These quotes are paraphrased to prevent voter confusion.
Jack Conway on Rand Paul - Kentucky Senate Race
"30 years ago, my opponent was reportedly involved in a hazing ritual in which he tried coercing others into worshiping a make-believe deity called Aqua Buddha."
Chris Coons on Christine O'Donnell - Delaware Senate Race
"20 years ago, my opponent dated someone who was involved in witchcraft."
Here's a local one for you Illinois' folk.
Pat Quinn on Bill Brady - Illinois Governor Race
"My opponent wants to take dogs destined to be put down via euthanasia and put them down en masse, rather than wasting the state money to euthanize them all individually."
These accusations all became television commercials. In fact, I am trying to recall a single campaign commercial I have seen during this election season that spent more than 10% of its air time touting their own beliefs, and not denouncing their opponents as morally bent, and unworthy of the honor of public service.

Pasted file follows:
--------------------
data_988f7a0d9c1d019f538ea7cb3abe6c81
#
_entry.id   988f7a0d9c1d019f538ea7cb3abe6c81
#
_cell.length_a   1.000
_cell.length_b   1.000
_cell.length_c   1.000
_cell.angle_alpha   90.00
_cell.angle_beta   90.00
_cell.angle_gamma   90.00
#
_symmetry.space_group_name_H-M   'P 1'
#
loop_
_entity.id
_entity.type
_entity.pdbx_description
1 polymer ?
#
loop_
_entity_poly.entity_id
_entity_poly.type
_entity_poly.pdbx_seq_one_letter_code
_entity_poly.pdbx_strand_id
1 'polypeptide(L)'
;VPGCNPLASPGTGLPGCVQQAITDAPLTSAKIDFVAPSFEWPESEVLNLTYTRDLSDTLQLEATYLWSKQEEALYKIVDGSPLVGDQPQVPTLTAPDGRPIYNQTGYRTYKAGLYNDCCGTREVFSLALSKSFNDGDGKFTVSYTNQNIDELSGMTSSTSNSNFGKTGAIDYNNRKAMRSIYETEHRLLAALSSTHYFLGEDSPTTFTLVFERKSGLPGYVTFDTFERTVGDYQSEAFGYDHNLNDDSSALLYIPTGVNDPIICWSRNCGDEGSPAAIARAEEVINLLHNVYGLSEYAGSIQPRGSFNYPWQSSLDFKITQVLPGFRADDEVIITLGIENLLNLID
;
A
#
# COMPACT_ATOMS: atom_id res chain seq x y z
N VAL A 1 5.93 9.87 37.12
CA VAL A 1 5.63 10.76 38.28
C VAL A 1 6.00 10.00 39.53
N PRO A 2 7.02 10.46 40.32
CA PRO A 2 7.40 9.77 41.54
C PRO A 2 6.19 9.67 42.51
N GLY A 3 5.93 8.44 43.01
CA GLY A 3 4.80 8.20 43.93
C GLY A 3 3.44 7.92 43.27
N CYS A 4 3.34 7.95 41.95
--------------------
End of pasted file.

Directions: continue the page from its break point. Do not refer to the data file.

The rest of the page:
Why do they do this? Because it works.
We are obviously that stupid. We like the idea of "good" people being in charge of us, and when all we are fed is the candidate's dirty laundry, we pick the person with the smaller stain.
It works. There are really smart campaign managers getting paid a lot of money to win elections. It's not marketing. It's the opposite of branding in fact. It's denouncing. It's short-term bullying. And it works. What if you were to say you refuse to vote for a candidate who puts out a single negative campaign advertisement regarding their opponent? Because that's where I'm at. And I'm not sure if I'd ever be able to vote again.